(New York, January 23, 2001) - Human Rights Watch today condemned the Nigerian government's failure to protect a teenage mother, Bariya Ibrahim Magazu, from being whipped by local officials. Officials of Zamfara state carried out a flogging of one hundred lashes as punishment for Magazu's having sex outside marriage, although an appeal against her conviction and sentence was pending.
"Nigerian officials rushed to impose this cruel and inhuman punishment and ignored the court's review of Magazu's conviction and sentence," said Regan E. Ralph, executive director of the Women's Rights division of Human Rights Watch. "Corporal punishment is never defensible, and it's particularly offensive here, where a young girl has been charged with a crime because she gave birth," added Ralph.
Magazu, in her early teens, was sentenced to 180 lashes in September 2000 by an Islamic court in the northern Nigerian state of Zamfara. Zamfara state, together with other northern Nigerian states, has recently extended the application of Islamic Sharia law to include such punishments. Magazu was found guilty of having sex outside marriage and bringing false charges upon the men she allegedly had sex with. Last week, the court reduced the conviction to one hundred lashes, which it said was the penalty for breaking the law prohibiting premarital sex, and canceled the eighty lashes handed down for falsely accusing the men involved of forcing her to have sex with them. Despite the pending appeal of her case, Magazu was lashed a hundred times on Friday morning, January 19, 2001.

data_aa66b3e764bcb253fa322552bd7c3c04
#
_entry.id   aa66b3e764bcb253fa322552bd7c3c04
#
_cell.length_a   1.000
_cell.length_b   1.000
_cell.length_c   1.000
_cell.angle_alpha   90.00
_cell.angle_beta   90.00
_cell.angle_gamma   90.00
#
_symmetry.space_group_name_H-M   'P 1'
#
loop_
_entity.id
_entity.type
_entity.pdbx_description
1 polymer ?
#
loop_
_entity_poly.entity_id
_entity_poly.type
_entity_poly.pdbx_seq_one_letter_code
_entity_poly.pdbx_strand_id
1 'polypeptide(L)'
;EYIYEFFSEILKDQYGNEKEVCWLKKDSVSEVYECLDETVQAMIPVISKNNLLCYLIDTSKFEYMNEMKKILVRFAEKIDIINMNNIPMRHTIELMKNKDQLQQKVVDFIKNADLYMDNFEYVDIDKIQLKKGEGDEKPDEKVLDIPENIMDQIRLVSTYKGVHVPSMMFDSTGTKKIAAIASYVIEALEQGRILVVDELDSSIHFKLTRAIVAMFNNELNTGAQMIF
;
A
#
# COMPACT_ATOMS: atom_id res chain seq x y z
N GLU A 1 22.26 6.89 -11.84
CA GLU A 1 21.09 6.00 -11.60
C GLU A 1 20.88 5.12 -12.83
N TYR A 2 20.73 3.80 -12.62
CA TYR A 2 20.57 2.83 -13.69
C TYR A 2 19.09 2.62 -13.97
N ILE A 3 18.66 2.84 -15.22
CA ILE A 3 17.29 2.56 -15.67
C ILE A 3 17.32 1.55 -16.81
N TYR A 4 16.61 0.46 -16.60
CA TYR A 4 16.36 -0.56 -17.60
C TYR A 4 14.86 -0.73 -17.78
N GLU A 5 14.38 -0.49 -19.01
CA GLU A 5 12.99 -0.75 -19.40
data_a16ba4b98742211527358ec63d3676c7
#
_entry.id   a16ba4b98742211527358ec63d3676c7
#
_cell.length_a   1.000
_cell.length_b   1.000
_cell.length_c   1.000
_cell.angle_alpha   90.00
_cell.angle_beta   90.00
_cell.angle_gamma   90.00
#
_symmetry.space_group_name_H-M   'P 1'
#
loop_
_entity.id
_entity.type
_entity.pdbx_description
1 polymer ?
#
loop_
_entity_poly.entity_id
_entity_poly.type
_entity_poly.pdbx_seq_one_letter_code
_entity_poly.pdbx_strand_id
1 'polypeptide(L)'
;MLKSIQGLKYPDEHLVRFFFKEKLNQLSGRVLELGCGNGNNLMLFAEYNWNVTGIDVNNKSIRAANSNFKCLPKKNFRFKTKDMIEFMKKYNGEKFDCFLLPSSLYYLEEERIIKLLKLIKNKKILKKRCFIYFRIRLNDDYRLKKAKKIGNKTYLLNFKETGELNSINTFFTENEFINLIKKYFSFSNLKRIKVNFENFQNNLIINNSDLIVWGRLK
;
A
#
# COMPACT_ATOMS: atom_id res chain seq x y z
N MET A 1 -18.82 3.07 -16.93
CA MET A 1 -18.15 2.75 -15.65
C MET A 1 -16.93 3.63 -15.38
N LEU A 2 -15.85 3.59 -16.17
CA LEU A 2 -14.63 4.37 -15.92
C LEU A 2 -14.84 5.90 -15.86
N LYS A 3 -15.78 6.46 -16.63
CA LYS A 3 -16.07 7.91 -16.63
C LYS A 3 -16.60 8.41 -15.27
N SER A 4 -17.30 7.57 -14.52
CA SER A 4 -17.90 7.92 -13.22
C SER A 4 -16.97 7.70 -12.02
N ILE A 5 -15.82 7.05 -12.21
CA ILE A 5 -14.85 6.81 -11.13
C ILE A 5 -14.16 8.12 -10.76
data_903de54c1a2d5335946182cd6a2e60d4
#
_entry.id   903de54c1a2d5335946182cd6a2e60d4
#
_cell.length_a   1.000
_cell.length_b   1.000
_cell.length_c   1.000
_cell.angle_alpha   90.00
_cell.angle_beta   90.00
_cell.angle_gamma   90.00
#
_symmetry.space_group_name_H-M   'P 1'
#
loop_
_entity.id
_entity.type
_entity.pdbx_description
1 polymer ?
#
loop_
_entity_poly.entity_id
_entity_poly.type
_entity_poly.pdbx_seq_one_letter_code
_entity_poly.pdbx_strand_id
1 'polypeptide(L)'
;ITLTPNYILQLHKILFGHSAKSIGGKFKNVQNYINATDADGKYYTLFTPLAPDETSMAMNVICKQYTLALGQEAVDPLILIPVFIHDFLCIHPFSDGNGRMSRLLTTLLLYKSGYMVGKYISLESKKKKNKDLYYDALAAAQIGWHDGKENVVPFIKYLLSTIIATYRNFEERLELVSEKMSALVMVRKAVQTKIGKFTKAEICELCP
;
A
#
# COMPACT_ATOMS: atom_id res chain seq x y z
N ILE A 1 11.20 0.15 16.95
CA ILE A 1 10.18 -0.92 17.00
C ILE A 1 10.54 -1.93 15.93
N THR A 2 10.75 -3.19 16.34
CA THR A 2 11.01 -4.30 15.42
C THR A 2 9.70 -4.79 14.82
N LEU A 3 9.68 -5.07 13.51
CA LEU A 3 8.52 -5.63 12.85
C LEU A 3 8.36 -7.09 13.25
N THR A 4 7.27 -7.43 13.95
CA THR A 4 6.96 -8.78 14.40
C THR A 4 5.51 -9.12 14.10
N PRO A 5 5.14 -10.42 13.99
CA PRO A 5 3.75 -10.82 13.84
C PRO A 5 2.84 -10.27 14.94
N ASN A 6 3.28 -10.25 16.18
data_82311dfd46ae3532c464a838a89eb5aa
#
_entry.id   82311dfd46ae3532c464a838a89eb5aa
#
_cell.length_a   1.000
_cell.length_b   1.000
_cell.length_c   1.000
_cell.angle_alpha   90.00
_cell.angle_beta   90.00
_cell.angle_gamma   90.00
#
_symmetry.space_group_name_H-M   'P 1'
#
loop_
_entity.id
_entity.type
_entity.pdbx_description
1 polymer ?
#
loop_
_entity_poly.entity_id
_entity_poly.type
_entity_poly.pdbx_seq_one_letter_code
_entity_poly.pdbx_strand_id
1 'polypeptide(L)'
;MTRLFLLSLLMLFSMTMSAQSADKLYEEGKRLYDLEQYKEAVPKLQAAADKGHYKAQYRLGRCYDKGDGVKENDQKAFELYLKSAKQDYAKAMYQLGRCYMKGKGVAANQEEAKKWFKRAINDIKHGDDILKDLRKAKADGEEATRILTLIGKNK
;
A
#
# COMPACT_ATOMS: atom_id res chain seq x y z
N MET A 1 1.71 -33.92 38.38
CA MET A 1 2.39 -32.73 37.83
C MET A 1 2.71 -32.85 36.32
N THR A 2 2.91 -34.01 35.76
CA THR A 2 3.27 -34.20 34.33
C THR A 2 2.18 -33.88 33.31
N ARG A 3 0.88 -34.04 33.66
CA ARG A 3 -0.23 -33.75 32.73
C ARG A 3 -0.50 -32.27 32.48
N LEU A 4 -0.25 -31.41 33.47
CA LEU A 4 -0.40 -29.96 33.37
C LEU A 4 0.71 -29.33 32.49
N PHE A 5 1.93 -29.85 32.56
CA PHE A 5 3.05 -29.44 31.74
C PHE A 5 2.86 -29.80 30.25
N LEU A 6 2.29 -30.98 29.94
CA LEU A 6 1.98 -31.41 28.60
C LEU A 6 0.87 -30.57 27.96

Human Rights Watch urged the Nigerian government to review its legal processes to ensure that all cases, including those in Sharia courts, are dealt with in accordance with due process of the law as set out in international human rights standards and the Nigerian constitution. The international monitoring group also called on the Nigerian government to protect those accused from the arbitrary meting out of extreme and unacceptable punishments.